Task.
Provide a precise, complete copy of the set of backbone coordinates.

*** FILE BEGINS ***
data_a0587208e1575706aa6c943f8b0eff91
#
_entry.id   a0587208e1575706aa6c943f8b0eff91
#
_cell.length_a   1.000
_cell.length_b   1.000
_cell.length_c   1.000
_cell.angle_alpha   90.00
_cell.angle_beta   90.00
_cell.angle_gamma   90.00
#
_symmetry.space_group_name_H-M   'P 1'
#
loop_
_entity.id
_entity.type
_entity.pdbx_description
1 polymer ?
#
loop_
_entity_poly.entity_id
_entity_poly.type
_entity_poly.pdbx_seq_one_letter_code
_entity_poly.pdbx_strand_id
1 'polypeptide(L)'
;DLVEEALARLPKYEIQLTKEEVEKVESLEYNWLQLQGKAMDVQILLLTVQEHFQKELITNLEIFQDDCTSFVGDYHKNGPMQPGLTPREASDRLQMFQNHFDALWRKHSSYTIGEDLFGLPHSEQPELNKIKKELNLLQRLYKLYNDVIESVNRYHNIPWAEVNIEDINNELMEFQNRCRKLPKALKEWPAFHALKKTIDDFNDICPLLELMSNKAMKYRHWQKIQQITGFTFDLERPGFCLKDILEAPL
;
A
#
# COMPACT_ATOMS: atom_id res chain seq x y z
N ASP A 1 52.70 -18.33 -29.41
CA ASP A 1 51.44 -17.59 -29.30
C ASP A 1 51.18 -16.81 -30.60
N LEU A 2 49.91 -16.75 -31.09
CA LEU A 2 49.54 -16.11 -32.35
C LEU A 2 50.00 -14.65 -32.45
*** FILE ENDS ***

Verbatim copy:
data_a0587208e1575706aa6c943f8b0eff91
#
_entry.id   a0587208e1575706aa6c943f8b0eff91
#
_cell.length_a   1.000
_cell.length_b   1.000
_cell.length_c   1.000
_cell.angle_alpha   90.00
_cell.angle_beta   90.00
_cell.angle_gamma   90.00
#
_symmetry.space_group_name_H-M   'P 1'
#
loop_
_entity.id
_entity.type
_entity.pdbx_description
1 polymer ?
#
loop_
_entity_poly.entity_id
_entity_poly.type
_entity_poly.pdbx_seq_one_letter_code
_entity_poly.pdbx_strand_id
1 'polypeptide(L)'
;DLVEEALARLPKYEIQLTKEEVEKVESLEYNWLQLQGKAMDVQILLLTVQEHFQKELITNLEIFQDDCTSFVGDYHKNGPMQPGLTPREASDRLQMFQNHFDALWRKHSSYTIGEDLFGLPHSEQPELNKIKKELNLLQRLYKLYNDVIESVNRYHNIPWAEVNIEDINNELMEFQNRCRKLPKALKEWPAFHALKKTIDDFNDICPLLELMSNKAMKYRHWQKIQQITGFTFDLERPGFCLKDILEAPL
;
A
#
# COMPACT_ATOMS: atom_id res chain seq x y z
N ASP A 1 52.70 -18.33 -29.41
CA ASP A 1 51.44 -17.59 -29.30
C ASP A 1 51.18 -16.81 -30.60
N LEU A 2 49.91 -16.75 -31.09
CA LEU A 2 49.54 -16.11 -32.35
C LEU A 2 50.00 -14.65 -32.45